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Darkness in Narnia (Prince Caspian)

Return of the kings and queens

Jun. 15, 2008
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Harry Potter went darker as the series progressed and the same may be happening with The Chronicles of Narnia. The body count runs high in Narnia’s second installment, Prince Caspian, and some scenes are surprisingly brutal for a children’s movie. This time the Pevensie siblings enter Narnia not through a wardrobe but the London subway, where bullies are knocking brother Peter (William Moseley) against the tiled walls. Through a warp in space and a stitch in time, the siblings suddenly step from wartime London onto Narnia’s bright shores. The setting resembles a Tuscan dream vacation, but soon enough they discover that things have changed in the centuries of time that have passed in the parallel universe since their previous sojourn.

Thus quoth Trumpkin the dwarf: “You may find Narnia a more savage place than you remember.”

Caspian is the rightful heir to the throne of the Telmarines, the human kingdom at the border of Narnia. Played with bland bravery by Ben Barnes, the youthful prince is spirited out of the shadowy, gothic castle with barely minutes to spare. Uncle Miraz (in a grand but never overdone performance by Italian actor Sergio Castellitto) has usurped the throne, plotting to kill Caspian and blame his disappearance on the Narnians. Counting on the bigotry of his audience, Miraz uses the false charge as an excuse to begin a war of extermination against the “vermin” of Narnia.

With the help of Narnia’s long-lost monarchs, Peter, Susan (Anna Popplewell), Edmund (Skandar Keynes) and Lucy (Georgie Henley), and a coalition of sentient beings, Caspian leads the charge against Miraz to free the Telmarines from tyranny and restore Narnia’s past glory. Prompted from hiding by the faith of Lucy, the littlest Pevensie, Aslan (voiced by a silken Liam Neeson) arrives just in time.

Latin in appearance, the Telmarines’ depiction is lifted straight out of old Hollywood movies set along the Spanish Main. Swarthy and bearded, given to bellowing laughter, Miraz is as rapacious as Santa Anna at the Alamo or any of the villains once battled by Zorro. He is surrounded by sullen henchmen who wear their true feelings under their breastplates and wily counselors who would plunge a dagger into his heart should opportunity arise. The soldiers even wear Conquistador helmets, just in case anyone overlooks the other cultural references.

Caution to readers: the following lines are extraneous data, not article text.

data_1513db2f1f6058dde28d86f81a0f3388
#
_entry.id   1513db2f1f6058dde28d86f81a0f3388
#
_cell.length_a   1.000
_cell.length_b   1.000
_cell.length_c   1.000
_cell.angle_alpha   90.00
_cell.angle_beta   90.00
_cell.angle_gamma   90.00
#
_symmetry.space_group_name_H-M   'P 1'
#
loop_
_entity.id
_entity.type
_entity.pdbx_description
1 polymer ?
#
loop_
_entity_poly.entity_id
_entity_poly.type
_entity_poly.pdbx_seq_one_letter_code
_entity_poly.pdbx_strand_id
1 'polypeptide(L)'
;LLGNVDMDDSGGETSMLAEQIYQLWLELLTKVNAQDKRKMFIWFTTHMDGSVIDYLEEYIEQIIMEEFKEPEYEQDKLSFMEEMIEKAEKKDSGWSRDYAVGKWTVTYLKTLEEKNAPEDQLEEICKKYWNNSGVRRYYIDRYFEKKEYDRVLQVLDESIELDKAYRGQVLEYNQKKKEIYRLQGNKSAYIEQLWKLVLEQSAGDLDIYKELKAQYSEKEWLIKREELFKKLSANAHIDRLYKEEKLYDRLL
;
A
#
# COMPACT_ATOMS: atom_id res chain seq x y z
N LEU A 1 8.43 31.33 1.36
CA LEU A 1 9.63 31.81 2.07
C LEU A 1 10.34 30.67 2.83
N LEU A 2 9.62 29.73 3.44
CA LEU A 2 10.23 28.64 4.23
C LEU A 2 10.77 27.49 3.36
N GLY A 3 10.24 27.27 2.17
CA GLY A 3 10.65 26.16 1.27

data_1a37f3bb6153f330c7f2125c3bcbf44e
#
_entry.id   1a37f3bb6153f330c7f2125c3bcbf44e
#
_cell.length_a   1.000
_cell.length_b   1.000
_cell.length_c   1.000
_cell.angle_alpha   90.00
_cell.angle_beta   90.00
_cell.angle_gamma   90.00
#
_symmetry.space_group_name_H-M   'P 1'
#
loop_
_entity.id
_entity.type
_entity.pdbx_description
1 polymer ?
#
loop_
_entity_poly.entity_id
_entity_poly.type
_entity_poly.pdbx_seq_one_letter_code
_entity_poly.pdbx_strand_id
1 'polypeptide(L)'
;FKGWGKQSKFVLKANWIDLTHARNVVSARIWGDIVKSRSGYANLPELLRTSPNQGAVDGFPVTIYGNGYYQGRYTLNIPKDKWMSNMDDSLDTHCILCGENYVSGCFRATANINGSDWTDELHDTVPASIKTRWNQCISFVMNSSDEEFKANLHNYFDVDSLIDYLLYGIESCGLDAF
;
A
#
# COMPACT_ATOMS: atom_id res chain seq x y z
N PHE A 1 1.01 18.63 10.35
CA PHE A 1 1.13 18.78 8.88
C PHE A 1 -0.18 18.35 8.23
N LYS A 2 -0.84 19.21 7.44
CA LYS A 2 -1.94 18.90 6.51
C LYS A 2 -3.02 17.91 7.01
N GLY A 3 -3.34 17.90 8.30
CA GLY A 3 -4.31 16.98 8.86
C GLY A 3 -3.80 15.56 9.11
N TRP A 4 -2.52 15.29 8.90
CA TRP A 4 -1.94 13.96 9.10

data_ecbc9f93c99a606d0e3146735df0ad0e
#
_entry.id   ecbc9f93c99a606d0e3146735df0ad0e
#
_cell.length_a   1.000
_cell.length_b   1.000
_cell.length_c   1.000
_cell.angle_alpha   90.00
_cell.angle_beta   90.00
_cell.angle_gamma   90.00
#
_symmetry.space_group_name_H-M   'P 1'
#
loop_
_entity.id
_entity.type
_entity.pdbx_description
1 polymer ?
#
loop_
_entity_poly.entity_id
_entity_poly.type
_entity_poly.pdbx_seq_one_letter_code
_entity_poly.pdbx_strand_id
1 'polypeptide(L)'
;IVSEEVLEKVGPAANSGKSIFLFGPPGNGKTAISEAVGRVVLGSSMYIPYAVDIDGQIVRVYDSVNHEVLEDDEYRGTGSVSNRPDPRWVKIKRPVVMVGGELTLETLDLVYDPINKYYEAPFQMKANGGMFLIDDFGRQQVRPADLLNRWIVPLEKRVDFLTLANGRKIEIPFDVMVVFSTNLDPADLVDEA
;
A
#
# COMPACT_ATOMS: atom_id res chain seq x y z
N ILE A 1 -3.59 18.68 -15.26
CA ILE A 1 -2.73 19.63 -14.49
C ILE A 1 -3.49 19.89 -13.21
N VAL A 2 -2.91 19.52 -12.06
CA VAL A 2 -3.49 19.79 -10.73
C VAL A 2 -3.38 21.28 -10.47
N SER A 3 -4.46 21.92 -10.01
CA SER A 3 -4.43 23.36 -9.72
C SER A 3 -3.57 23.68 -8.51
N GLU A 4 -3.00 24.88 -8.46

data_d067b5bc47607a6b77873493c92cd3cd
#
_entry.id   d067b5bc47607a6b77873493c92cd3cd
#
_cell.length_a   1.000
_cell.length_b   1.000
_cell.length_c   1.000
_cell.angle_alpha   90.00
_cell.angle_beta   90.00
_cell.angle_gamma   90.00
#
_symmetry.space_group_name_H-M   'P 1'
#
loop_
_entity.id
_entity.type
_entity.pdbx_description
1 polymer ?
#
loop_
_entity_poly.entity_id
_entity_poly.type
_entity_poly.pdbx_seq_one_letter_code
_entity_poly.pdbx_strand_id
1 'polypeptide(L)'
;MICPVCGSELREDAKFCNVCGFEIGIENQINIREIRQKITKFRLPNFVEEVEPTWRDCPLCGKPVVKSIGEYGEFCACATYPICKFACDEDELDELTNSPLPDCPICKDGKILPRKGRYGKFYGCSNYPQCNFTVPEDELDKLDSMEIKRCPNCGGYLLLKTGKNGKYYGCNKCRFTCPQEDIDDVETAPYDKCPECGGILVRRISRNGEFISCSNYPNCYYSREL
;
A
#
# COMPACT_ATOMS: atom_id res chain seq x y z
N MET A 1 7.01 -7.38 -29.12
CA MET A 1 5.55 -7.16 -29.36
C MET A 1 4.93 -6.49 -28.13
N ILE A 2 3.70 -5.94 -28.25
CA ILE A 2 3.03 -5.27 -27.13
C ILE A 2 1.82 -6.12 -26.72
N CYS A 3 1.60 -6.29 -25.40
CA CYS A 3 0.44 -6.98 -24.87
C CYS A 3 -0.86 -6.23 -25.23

The Narnians are by contrast multiethnic, their ranks filled with talking mice and badgers, burly centaurs and irritable dwarves. They have their factional divisions but share a love for their land and undying admiration for their unlikely royal family, even though the Pevensies have been absent all these centuries and have grown only two years older. The time-travel element is interesting. Shortly after their return to Narnia, the siblings stumble across a ruin and gradually realize that the crumbling masonry, the pillars reduced to stubs and the courtyard overrun with weeds, was once their home.

Director Andrew Adamson and cinematographer Karl Walter Lindenlaub do excellent work in the first two-thirds of Prince Caspian, mingling software applications with the traditional craft of cinematic illusion. The sword-swinging swashbuckling on the castle’s broad stairways is as thrilling as any Robin Hood adventure. There are moments of engaging visual whimsy, as when the Narnian mice scamper up the drawbridge ropes into the castle, trailing tiny swords along with their tails. Some scenes are surprisingly moving, striking righteous and stirring chords against the oppressive, genocidal regime threatening all of Narnia.

In the home stretch, however, the CGI starts to become silly and seen-before. Clocking in at two-and-a-half hours, Prince Caspian is a little overstuffed for its own good and could have lost a few inches on the film reel. C.S. Lewis’ core insights into the mythology of the returning heroes, the power of faith to summon lions, the political applications of evil and the temptations inherent in the holding of power are retained. But it’s both unfortunate and very Hollywood that the good characters of Prince Caspian seem less developed and memorable than the sardonic bad guys.


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